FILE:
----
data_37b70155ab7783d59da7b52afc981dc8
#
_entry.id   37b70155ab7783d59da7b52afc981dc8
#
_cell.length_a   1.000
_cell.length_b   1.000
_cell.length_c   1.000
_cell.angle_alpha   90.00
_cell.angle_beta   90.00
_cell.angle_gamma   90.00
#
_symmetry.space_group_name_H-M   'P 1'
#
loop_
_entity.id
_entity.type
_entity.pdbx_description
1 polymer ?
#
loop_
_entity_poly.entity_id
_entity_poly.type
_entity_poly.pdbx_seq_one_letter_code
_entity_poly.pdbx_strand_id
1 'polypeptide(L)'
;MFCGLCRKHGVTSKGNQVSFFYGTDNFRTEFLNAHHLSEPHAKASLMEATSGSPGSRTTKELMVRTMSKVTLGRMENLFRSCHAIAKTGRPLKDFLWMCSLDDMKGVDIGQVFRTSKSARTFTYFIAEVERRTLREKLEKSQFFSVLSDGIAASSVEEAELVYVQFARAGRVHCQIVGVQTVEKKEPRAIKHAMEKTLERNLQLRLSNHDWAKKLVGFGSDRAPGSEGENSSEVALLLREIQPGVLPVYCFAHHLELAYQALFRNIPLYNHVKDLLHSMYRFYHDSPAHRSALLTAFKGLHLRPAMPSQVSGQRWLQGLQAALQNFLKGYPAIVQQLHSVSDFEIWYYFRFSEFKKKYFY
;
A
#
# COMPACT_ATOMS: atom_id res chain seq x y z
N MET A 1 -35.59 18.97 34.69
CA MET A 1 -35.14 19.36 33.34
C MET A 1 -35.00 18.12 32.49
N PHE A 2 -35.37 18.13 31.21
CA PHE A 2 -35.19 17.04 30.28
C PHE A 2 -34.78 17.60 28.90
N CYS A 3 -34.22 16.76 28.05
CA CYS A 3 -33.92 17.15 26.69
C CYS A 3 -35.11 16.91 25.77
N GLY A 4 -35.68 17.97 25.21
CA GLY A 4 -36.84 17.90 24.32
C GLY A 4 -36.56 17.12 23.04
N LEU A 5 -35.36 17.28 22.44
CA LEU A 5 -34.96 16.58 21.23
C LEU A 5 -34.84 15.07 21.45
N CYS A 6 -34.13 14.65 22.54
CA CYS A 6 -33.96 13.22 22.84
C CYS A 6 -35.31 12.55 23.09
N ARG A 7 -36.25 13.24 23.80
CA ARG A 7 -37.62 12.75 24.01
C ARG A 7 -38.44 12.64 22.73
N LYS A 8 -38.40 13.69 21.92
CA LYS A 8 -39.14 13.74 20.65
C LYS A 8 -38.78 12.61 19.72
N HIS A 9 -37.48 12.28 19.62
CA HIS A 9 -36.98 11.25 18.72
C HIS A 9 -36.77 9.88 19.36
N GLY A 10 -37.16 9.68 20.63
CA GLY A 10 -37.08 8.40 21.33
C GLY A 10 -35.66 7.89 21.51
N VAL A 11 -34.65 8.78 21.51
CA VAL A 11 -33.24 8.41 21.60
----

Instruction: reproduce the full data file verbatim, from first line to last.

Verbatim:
data_37b70155ab7783d59da7b52afc981dc8
#
_entry.id   37b70155ab7783d59da7b52afc981dc8
#
_cell.length_a   1.000
_cell.length_b   1.000
_cell.length_c   1.000
_cell.angle_alpha   90.00
_cell.angle_beta   90.00
_cell.angle_gamma   90.00
#
_symmetry.space_group_name_H-M   'P 1'
#
loop_
_entity.id
_entity.type
_entity.pdbx_description
1 polymer ?
#
loop_
_entity_poly.entity_id
_entity_poly.type
_entity_poly.pdbx_seq_one_letter_code
_entity_poly.pdbx_strand_id
1 'polypeptide(L)'
;MFCGLCRKHGVTSKGNQVSFFYGTDNFRTEFLNAHHLSEPHAKASLMEATSGSPGSRTTKELMVRTMSKVTLGRMENLFRSCHAIAKTGRPLKDFLWMCSLDDMKGVDIGQVFRTSKSARTFTYFIAEVERRTLREKLEKSQFFSVLSDGIAASSVEEAELVYVQFARAGRVHCQIVGVQTVEKKEPRAIKHAMEKTLERNLQLRLSNHDWAKKLVGFGSDRAPGSEGENSSEVALLLREIQPGVLPVYCFAHHLELAYQALFRNIPLYNHVKDLLHSMYRFYHDSPAHRSALLTAFKGLHLRPAMPSQVSGQRWLQGLQAALQNFLKGYPAIVQQLHSVSDFEIWYYFRFSEFKKKYFY
;
A
#
# COMPACT_ATOMS: atom_id res chain seq x y z
N MET A 1 -35.59 18.97 34.69
CA MET A 1 -35.14 19.36 33.34
C MET A 1 -35.00 18.12 32.49
N PHE A 2 -35.37 18.13 31.21
CA PHE A 2 -35.19 17.04 30.28
C PHE A 2 -34.78 17.60 28.90
N CYS A 3 -34.22 16.76 28.05
CA CYS A 3 -33.92 17.15 26.69
C CYS A 3 -35.11 16.91 25.77
N GLY A 4 -35.68 17.97 25.21
CA GLY A 4 -36.84 17.90 24.32
C GLY A 4 -36.56 17.12 23.04
N LEU A 5 -35.36 17.28 22.44
CA LEU A 5 -34.96 16.58 21.23
C LEU A 5 -34.84 15.07 21.45
N CYS A 6 -34.13 14.65 22.54
CA CYS A 6 -33.96 13.22 22.84
C CYS A 6 -35.31 12.55 23.09
N ARG A 7 -36.25 13.24 23.80
CA ARG A 7 -37.62 12.75 24.01
C ARG A 7 -38.44 12.64 22.73
N LYS A 8 -38.40 13.69 21.92
CA LYS A 8 -39.14 13.74 20.65
C LYS A 8 -38.78 12.61 19.72
N HIS A 9 -37.48 12.28 19.62
CA HIS A 9 -36.98 11.25 18.72
C HIS A 9 -36.77 9.88 19.36
N GLY A 10 -37.16 9.68 20.63
CA GLY A 10 -37.08 8.40 21.33
C GLY A 10 -35.66 7.89 21.51
N VAL A 11 -34.65 8.78 21.51
CA VAL A 11 -33.24 8.41 21.60